Now that DC Water has completed the Northeast Boundary Tunnel, which is expected to divert 98% of combined sewer overflow away from the Anacostia River, it’s shifting its attention to the Potomac River.
“Now, we’re turning to the Potomac,” said Moussa Wone, vice president of DC Water’s Clean Rivers Project — the long-term plan to deal with the antiquated sewer system that runs through older portions of the District, including Georgetown.
The Potomac River Tunnel is the next major phase of the project to mitigate the District’s combined sewer overflow system — built before 1900 — which carries both sewage and stormwater in a single pipe.
During dry conditions, the sewage diverts to the Blue Plains Wastewater Treatment Plant.
However, during heavy rain, the overwhelmed pipes can’t carry all of the sewer water to Blue Plains, and a substantial amount flowed out of pipes into the Anacostia and Potomac rivers.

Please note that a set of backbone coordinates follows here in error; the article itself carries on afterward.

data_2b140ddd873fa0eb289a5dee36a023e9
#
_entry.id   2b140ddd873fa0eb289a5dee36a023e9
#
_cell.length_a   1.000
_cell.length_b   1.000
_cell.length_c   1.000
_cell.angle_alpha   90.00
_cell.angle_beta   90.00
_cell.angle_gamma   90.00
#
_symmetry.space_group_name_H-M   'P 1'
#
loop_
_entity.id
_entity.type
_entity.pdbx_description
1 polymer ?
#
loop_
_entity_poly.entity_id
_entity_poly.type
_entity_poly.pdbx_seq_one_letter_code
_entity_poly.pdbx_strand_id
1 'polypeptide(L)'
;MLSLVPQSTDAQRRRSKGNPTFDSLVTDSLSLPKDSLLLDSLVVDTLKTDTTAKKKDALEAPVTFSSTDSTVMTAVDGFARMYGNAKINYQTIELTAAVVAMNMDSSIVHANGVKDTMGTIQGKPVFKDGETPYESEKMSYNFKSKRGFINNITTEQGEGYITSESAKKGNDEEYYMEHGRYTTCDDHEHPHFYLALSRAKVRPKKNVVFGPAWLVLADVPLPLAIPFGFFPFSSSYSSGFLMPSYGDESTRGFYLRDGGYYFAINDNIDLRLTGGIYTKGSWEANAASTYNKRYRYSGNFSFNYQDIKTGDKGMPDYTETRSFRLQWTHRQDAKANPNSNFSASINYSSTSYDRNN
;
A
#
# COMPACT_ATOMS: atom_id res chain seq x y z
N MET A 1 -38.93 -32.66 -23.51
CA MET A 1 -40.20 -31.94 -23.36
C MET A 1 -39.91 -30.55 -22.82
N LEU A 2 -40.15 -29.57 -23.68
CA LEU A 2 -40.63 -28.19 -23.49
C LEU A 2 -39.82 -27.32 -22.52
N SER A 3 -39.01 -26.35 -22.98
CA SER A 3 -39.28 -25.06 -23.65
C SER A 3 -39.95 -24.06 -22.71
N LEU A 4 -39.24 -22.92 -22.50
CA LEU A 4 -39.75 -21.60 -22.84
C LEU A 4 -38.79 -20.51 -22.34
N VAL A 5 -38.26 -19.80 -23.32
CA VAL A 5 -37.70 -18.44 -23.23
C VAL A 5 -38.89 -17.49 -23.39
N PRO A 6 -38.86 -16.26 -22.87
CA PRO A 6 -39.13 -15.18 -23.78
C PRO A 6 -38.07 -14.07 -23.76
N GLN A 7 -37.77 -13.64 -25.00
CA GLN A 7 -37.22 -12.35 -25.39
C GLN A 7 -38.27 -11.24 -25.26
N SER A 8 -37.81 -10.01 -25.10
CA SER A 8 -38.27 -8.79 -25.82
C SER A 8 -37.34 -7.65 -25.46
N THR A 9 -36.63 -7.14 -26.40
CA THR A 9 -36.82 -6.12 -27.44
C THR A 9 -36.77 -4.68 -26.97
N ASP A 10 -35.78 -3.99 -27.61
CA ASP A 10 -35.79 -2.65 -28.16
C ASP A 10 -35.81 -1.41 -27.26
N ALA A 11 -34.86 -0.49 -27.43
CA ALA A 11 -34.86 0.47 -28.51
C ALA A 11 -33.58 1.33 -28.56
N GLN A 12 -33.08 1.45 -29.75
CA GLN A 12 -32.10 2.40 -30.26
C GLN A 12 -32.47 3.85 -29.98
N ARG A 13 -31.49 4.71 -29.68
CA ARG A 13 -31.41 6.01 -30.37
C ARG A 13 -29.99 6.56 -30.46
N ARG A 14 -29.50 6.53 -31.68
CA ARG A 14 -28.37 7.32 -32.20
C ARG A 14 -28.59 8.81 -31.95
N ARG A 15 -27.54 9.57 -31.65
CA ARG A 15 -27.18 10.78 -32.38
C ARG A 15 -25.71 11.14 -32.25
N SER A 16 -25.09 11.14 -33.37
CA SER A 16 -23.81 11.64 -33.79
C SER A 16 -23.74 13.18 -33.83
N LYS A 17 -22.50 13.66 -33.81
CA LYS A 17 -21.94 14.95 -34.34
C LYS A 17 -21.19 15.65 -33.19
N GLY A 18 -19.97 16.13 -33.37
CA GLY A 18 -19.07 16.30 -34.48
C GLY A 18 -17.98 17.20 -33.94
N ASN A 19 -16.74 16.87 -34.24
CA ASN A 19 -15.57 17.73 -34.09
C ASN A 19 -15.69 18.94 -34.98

The newly-completed Northeast Boundary Tunnel — which includes drop shafts, and structures to temporarily store and pump stormwater — captured 100% of this past weekend’s rain, said Wone.
“The average rain was about 2.4 inches, and we captured approximately 137 million gallons, with no overflows into the Anacostia,” he said. While the system would be put to a stronger test with heavier rain during a short period of time, Wone said, “It was two days, but it was steady, and the system performed very well.”
While DC Water has done some smaller green infrastructure projects to slow down, clean, and in some cases, reuse stormwater to keep it from overwhelming sewers and flowing into the Potomac, Wone said, “we need to revert back to the tunnel, because of the cost, and because it’s historic Georgetown.”
Wone said the Potomac River Tunnel project is currently in procurement. DC Water expects construction of the tunnel to begin in early 2024.
“The project is seven years,” Wone said. And he expects “to put it in operation by February 2030.”
While DC Water expects to capture 98% of sewage overflows into the Anacostia River, modeling shows that the system will need to divert slightly less from the Potomac.
“If we are able to capture 93% of the sewage for the average year, we will meet the water quality standards,” he said.
Editor’s Note: An earlier version of this story misstated the number of gallons captured by the Northeast Boundary Tunnel. The story has been updated.